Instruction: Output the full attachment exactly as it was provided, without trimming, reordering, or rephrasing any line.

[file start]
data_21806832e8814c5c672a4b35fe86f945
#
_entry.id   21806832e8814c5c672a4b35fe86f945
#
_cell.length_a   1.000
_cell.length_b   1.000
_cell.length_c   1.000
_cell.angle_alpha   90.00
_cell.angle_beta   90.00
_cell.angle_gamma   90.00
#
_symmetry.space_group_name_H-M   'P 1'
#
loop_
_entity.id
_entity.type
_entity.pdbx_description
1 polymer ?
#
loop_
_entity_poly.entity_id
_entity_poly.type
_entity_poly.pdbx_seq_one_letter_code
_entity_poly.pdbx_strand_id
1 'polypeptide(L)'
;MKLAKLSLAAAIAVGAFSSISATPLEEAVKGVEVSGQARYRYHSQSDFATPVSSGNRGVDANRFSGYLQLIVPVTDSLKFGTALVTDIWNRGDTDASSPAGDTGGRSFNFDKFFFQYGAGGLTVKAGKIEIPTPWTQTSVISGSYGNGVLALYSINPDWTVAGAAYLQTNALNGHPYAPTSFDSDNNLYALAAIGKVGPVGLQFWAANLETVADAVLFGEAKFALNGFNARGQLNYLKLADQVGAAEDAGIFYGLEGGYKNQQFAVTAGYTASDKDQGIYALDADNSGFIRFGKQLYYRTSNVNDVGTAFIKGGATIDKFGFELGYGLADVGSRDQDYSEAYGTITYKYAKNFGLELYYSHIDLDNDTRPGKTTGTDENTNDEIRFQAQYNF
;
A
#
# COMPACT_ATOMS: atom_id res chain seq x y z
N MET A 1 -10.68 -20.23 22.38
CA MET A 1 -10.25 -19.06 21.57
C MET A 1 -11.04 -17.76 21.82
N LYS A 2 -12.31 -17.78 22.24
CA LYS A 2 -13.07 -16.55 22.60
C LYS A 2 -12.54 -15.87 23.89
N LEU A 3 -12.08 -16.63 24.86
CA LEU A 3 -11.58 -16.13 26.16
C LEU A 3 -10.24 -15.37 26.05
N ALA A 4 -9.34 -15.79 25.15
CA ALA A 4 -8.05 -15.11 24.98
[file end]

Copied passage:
data_21806832e8814c5c672a4b35fe86f945
#
_entry.id   21806832e8814c5c672a4b35fe86f945
#
_cell.length_a   1.000
_cell.length_b   1.000
_cell.length_c   1.000
_cell.angle_alpha   90.00
_cell.angle_beta   90.00
_cell.angle_gamma   90.00
#
_symmetry.space_group_name_H-M   'P 1'
#
loop_
_entity.id
_entity.type
_entity.pdbx_description
1 polymer ?
#
loop_
_entity_poly.entity_id
_entity_poly.type
_entity_poly.pdbx_seq_one_letter_code
_entity_poly.pdbx_strand_id
1 'polypeptide(L)'
;MKLAKLSLAAAIAVGAFSSISATPLEEAVKGVEVSGQARYRYHSQSDFATPVSSGNRGVDANRFSGYLQLIVPVTDSLKFGTALVTDIWNRGDTDASSPAGDTGGRSFNFDKFFFQYGAGGLTVKAGKIEIPTPWTQTSVISGSYGNGVLALYSINPDWTVAGAAYLQTNALNGHPYAPTSFDSDNNLYALAAIGKVGPVGLQFWAANLETVADAVLFGEAKFALNGFNARGQLNYLKLADQVGAAEDAGIFYGLEGGYKNQQFAVTAGYTASDKDQGIYALDADNSGFIRFGKQLYYRTSNVNDVGTAFIKGGATIDKFGFELGYGLADVGSRDQDYSEAYGTITYKYAKNFGLELYYSHIDLDNDTRPGKTTGTDENTNDEIRFQAQYNF
;
A
#
# COMPACT_ATOMS: atom_id res chain seq x y z
N MET A 1 -10.68 -20.23 22.38
CA MET A 1 -10.25 -19.06 21.57
C MET A 1 -11.04 -17.76 21.82
N LYS A 2 -12.31 -17.78 22.24
CA LYS A 2 -13.07 -16.55 22.60
C LYS A 2 -12.54 -15.87 23.89
N LEU A 3 -12.08 -16.63 24.86
CA LEU A 3 -11.58 -16.13 26.16
C LEU A 3 -10.24 -15.37 26.05
N ALA A 4 -9.34 -15.79 25.15
CA ALA A 4 -8.05 -15.11 24.98